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Publishing terrifies me! -- by Donna B. Comeaux

I posed this question the other day to my critique group at Critique “As incentive to complete a novel or put yourself on a tighter schedule, have you ever heard of someone posting a partial novel on their blog or webpage? I can see someone doing that on a webpage, but a blog? Your thoughts, please.”

After receiving several responses, one struck a chord. One reply was: “Are you me? The idea of publication terrifies me. But Oh God do I want it. For the moment I feel secure in the knowledge the chances are slim. But I so want the chance to turn it down. No pleasing me.”

It didn’t take me long to react to the response.  Matter of fact something in me went completely nuts.  Here is what I wrote:

Okay, I have to throw something out here.  I don’t know why I ever thought I was the only one both fearful and thirsting to publish. Wow! How naïve. Here’s the thing: How in the world do we free ourselves from this monstrous fear of doing anything, especially writing? At times, I am angry at all those critiques and side comments about my writing, your writing, anyone’s writing. We need those critiques. I need them! Boy, do I ever. But somewhere in our pea-brains we think the critiques are gods. I keep sitting down day after day trying to get it right. Is there ever a time to get it “right?” Is this all a setup? You go to writers’ conventions and you hear day after day about how to improve your writing. You take writing courses online, spending hundreds of dollars at a time to improve. You do all you can you to hear and understand the criticism. You’re given a hundred reasons why you can’t publish. You must have credentials to even freelance (at least for some sites). Again, I ask, is it all a setup? Seems the only people getting anything out of all this are the ones asking for the money to improve your writing which won’t get published because you have no credentials (for freelancing, that is, for some sites) and as a last resort you end up at a convention and leave with another to-do list of improvements.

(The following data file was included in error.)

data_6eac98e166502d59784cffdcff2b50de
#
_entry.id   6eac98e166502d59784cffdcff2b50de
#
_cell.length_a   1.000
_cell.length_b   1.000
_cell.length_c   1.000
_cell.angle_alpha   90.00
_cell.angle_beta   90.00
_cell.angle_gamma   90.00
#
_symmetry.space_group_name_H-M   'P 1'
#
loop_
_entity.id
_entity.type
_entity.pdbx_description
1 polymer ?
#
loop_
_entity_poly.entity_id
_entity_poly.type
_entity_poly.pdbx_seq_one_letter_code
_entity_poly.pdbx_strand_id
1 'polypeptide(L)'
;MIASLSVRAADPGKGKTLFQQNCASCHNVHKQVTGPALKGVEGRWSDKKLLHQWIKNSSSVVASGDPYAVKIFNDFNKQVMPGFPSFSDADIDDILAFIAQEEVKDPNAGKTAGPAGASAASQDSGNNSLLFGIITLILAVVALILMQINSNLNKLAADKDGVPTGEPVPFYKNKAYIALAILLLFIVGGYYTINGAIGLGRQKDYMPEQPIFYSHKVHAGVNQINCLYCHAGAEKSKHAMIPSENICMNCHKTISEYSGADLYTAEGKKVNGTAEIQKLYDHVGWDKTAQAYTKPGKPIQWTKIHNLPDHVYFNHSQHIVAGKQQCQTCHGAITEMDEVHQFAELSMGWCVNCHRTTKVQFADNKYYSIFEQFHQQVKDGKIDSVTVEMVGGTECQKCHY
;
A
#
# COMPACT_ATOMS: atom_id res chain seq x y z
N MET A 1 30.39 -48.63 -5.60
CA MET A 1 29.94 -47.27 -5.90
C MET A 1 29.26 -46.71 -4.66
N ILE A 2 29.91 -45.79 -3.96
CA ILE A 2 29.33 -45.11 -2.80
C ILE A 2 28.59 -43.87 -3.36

Here’s my main point. Ah-Ha! When do we as writers begin to believe in ourselves and finish our projects? Have you ever really picked up a book that was flawless? There’s no such thing. Can we at least agree on that? And if we do, what makes us inferior? Well, we shouldn’t feel inferior. We should write. And when one editor, agent or publisher won’t publish our work, publish it your darn self. Now there! I want to sit down with confidence and finish my work. I don’t mind publishing it myself, but at this point, I want to just finish one piece of work. Don’t get me wrong…I’ve finished my first novel through and through and I’m working on rewrites. But the rewrites are massive and believe me the editor was not shy in giving me yet another list of to-dos to improve upon. (Her point was well taken and I’m rewriting.)

I’m not angry with critiquers. I’m angry, if you can call it anger, disgust might be more appropriate, at how writers allow their vulnerability to take them down a road of “no recovery.” (I’m sure an editor would hammer me for that sentence.) Sometimes I simply think we forget to take the good from critiques and shuck the rest.

[person’s name deleted], my comments are your fault. When I read your comments, it exposed how we all battle feelings of not accomplishing our goal. I don’t want publishing to terrify me, but I’ll be the first to admit, [name deleted], that it does indeed. Maybe that’s why I responded to your comment. Maybe I just needed to write this so I could kick myself in the pants. Maybe someone else out there needs this kick, too. For whatever reason I wrote this, I pray I will get back to the drawing board and write like I’m on fire. I hope all of you do the same. Can somebody out there please tell me they got over the blues of writing and have published something?